A director beloved for their arthouse movies gets tasked with the dreaded white whale of Hollywood: making a great movie out of a well-known property. The result? A movie that is inarguably an IP movie. But also? A movie that can’t be divorced from that director’s profoundly distinct vision.
Forty years ago, this described Robert Altman’s Popeye, a bizarre, mumbly musical that saw the auteur turn the spinach-eating sailor into a frazzled character in, well, an Altman movie. Today, the same words can be used to describe Greta Gerwig’s Barbie.
A flashy, glossy vision in pink, Barbie is, first and foremost, a commercial. The fantasy comedy centers around arguably the greatest product ever developed. Since her introduction in 1959, the Barbie doll has superseded nearly every other toy to become a bonafide cultural icon — and a hypocritical representation of the capitalistic machine that created her. Gerwig is intensely aware of this and turns her commercial for the most fashionable toy of all time into a treatise on girlhood, womanhood, and everything in between. While it’s not as biting or sharp as it imagines itself to be, Barbie’s plastic parade of camp and goofy hijinks slowly give way to the kind of tender, insecure emotion that Gerwig is so damn good at.
Barbie starts at the dawn of time, where little girls in pinafore dresses play with boring baby dolls on top of cliffs. But then, a giant Barbie, clad in the doll’s debut black-and-white swimsuit, arrives, prompting the girls to smash their dolls in a hilarious homage to Stanley Kubrick’s 2001: A Space Odyssey.
This absurd scene sets the stage for the rest of Barbie. The entire movie is packed with similar homages (from Singin’ in the Rain and Busby Berkeley nods to The Godfather references), but they’re explicitly remade in Barbie’s, and by extension Gerwig’s, image. A more cynical critic might say that Gerwig is simply recycling better films that have come before, but there’s no room for cynicism in Barbie. It’s a movie that is as earnest and enthusiastic as its lead heroine.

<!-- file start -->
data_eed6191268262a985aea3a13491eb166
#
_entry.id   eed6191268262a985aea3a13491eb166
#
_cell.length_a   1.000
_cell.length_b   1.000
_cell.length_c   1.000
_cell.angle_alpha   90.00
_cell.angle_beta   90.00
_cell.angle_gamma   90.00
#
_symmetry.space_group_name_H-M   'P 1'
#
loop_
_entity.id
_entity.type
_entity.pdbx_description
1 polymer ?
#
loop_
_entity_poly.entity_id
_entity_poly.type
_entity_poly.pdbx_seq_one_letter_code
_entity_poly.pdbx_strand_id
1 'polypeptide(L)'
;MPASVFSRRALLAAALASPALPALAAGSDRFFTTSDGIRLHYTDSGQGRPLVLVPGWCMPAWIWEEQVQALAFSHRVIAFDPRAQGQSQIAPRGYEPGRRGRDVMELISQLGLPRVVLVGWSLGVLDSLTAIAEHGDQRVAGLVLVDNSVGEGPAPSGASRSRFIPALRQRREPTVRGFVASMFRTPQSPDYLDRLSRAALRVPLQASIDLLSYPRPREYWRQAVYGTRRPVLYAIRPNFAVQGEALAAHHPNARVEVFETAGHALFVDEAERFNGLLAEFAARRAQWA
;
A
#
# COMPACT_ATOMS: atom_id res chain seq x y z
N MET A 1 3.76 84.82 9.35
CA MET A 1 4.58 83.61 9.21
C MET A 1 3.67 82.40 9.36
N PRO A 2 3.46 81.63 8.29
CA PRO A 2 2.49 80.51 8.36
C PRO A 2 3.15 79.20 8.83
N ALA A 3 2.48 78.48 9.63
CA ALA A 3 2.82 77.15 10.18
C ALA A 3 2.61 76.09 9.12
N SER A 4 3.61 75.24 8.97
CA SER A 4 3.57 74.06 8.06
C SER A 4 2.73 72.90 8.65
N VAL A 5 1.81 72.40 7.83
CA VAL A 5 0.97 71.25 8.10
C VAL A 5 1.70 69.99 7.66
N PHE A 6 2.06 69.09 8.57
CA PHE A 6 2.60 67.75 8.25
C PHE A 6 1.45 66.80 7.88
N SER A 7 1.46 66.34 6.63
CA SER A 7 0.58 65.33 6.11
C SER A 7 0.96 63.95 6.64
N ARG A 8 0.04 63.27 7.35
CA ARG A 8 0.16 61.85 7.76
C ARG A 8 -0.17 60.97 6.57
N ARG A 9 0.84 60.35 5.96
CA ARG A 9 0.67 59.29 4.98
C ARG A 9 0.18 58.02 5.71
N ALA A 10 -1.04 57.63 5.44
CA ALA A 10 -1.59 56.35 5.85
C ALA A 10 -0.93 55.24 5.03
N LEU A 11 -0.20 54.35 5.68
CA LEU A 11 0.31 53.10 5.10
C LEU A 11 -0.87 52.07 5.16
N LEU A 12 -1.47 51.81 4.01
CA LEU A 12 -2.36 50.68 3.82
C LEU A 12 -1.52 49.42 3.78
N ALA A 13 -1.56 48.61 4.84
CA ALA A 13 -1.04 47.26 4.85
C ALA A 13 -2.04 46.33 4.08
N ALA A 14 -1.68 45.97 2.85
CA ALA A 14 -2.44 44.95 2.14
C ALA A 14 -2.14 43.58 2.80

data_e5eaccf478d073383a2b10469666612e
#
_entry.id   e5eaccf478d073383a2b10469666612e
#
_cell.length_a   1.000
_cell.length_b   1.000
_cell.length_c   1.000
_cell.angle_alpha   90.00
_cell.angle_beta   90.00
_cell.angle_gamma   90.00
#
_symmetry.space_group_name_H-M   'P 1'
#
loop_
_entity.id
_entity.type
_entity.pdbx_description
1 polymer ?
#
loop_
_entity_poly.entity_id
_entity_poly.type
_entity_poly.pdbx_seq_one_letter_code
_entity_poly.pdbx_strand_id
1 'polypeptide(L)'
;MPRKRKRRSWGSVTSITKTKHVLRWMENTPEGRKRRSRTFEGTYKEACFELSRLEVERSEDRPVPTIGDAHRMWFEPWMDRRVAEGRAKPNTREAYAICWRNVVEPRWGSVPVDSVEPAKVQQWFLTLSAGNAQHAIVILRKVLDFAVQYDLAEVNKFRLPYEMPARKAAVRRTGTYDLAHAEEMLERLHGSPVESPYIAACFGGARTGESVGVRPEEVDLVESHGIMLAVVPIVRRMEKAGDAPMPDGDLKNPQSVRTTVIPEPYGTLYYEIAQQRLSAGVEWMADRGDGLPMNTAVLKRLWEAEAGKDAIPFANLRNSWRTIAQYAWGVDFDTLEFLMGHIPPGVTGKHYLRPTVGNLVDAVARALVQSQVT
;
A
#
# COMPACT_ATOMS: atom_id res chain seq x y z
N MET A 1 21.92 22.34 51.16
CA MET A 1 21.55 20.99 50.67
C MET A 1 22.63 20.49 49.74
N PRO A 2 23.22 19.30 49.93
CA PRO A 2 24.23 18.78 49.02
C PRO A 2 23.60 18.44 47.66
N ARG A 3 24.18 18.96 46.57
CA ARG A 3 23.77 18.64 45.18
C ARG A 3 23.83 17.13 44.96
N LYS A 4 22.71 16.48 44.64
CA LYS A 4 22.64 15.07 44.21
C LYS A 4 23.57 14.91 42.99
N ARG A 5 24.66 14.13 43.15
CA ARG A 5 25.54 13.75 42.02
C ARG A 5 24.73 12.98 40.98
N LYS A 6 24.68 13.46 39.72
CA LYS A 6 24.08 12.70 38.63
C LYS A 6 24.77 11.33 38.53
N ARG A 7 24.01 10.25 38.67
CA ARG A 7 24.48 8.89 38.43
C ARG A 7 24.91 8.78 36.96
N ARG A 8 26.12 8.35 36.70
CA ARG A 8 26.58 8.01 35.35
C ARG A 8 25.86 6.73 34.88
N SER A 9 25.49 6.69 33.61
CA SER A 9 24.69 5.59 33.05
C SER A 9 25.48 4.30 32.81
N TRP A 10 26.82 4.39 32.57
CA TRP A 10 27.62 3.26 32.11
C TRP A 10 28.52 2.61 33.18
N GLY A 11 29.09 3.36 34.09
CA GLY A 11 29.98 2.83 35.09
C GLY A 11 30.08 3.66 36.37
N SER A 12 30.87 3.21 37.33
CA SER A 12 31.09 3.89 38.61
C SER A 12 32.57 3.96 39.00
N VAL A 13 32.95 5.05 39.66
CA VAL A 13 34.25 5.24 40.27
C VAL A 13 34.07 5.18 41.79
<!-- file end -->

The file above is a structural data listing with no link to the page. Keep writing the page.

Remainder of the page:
Margot Robbie plays Stereotypical Barbie, just a girl living in a Barbie world and having an existential crisis. Despite her wonderful, unchanging life in the utopian Barbie Land, Barbie has been plagued by irrepressible thoughts of death, a nagging sense of sadness, and (gasp!) flat feet. With the help of Weird Barbie (a perfectly cast Kate McKinnon), she discovers these are the symptoms of a tear in the fabric of reality caused by her real-world owner’s own sadness. To fix it, Barbie must venture into the real world, find her owner, and help her.
Reluctantly, Barbie leaves Barbie Land, but she’s followed by Ken (a superb Ryan Gosling), who is desperate to prove he’s more than just Ken. But their excursion in the real world (which includes a delightful sequence where the two of them travel through cartoon fields and cardboard oceans) has more consequences than they could have anticipated.
When Barbie arrives in Los Angeles, she’s shocked by how little she really matters to women. Barbie thought she was a role model, and that women ruled the world. But when she finds the girl she believes to be her owner, Barbie is shattered to learn that this is in fact the opposite.